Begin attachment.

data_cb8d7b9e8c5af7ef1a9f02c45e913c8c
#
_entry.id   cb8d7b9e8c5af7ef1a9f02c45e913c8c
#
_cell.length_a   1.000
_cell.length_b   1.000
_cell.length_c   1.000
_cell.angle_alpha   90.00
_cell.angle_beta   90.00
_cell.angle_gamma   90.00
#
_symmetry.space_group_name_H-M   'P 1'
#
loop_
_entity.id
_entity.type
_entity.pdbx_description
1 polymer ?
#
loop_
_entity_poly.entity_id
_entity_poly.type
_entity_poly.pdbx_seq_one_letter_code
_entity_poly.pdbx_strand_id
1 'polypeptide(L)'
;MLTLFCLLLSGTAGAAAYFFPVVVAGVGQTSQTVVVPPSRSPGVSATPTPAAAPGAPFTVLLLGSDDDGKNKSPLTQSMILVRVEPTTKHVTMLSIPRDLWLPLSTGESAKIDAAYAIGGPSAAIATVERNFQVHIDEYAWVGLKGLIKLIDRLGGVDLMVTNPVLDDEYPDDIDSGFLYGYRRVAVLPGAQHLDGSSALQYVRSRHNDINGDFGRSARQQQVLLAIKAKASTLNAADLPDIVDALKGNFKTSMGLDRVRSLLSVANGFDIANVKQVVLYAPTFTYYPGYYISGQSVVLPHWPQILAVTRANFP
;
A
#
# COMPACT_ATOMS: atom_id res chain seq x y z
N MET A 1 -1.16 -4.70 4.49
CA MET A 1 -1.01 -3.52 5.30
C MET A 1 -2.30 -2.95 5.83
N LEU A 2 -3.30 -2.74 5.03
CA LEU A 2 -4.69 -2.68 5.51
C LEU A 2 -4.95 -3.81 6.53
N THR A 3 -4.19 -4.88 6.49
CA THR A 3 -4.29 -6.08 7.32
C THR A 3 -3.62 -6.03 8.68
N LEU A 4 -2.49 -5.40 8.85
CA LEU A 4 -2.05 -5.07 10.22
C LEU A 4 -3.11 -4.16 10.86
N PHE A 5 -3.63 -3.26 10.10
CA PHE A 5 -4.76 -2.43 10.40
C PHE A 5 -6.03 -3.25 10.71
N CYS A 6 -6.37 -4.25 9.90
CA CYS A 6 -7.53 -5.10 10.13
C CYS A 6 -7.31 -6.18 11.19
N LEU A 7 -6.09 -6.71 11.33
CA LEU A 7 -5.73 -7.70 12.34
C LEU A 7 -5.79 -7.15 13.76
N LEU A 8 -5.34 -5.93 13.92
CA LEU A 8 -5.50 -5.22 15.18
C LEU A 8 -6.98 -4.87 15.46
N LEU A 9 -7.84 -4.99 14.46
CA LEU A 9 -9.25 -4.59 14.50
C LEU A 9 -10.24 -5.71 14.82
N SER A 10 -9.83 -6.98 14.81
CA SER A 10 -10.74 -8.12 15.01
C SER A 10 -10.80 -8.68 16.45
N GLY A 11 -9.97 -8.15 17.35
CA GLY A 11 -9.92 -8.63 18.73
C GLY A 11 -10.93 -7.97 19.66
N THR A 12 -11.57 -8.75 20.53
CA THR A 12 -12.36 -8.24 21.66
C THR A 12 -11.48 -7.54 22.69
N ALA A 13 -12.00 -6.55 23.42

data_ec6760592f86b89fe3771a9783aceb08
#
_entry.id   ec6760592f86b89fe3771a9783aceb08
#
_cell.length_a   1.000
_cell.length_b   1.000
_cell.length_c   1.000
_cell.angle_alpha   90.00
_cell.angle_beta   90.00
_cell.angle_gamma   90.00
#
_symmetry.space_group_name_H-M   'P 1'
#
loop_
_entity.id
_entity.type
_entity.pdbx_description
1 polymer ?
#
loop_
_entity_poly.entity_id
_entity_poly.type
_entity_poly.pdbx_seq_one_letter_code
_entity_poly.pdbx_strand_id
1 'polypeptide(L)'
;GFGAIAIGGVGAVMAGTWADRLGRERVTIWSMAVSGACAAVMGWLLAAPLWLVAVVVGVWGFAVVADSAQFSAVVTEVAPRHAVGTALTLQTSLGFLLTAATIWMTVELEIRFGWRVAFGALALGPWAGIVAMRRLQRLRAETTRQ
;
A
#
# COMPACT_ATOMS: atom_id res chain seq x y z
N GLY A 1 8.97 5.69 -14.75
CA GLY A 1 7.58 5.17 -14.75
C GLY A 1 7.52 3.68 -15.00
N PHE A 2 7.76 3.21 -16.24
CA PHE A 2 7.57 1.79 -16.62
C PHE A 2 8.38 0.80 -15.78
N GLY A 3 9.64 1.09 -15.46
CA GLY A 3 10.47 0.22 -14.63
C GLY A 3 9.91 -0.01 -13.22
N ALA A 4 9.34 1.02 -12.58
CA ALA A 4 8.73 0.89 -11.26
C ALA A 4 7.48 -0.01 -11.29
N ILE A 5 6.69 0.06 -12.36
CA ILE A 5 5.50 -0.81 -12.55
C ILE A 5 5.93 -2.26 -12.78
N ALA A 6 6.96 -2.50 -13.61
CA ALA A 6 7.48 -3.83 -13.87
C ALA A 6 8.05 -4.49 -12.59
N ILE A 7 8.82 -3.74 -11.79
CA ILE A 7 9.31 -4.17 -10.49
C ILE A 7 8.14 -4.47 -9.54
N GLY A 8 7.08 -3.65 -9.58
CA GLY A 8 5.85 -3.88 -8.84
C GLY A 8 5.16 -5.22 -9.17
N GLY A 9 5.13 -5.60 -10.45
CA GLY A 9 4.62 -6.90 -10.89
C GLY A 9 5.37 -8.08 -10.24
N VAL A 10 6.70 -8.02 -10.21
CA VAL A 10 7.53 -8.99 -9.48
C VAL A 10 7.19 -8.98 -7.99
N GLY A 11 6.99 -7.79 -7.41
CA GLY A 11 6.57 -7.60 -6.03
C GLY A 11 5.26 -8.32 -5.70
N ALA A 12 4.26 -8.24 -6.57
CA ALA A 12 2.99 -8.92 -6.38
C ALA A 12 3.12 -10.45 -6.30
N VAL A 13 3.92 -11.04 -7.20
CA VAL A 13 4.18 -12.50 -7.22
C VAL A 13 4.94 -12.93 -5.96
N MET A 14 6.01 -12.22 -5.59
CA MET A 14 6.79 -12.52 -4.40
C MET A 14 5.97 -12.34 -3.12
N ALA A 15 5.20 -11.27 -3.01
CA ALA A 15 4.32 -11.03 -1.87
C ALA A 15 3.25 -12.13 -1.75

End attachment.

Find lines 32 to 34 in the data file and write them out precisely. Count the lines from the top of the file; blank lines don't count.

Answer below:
CA MET A 1 -1.01 -3.52 5.30
C MET A 1 -2.30 -2.95 5.83
N LEU A 2 -3.30 -2.74 5.03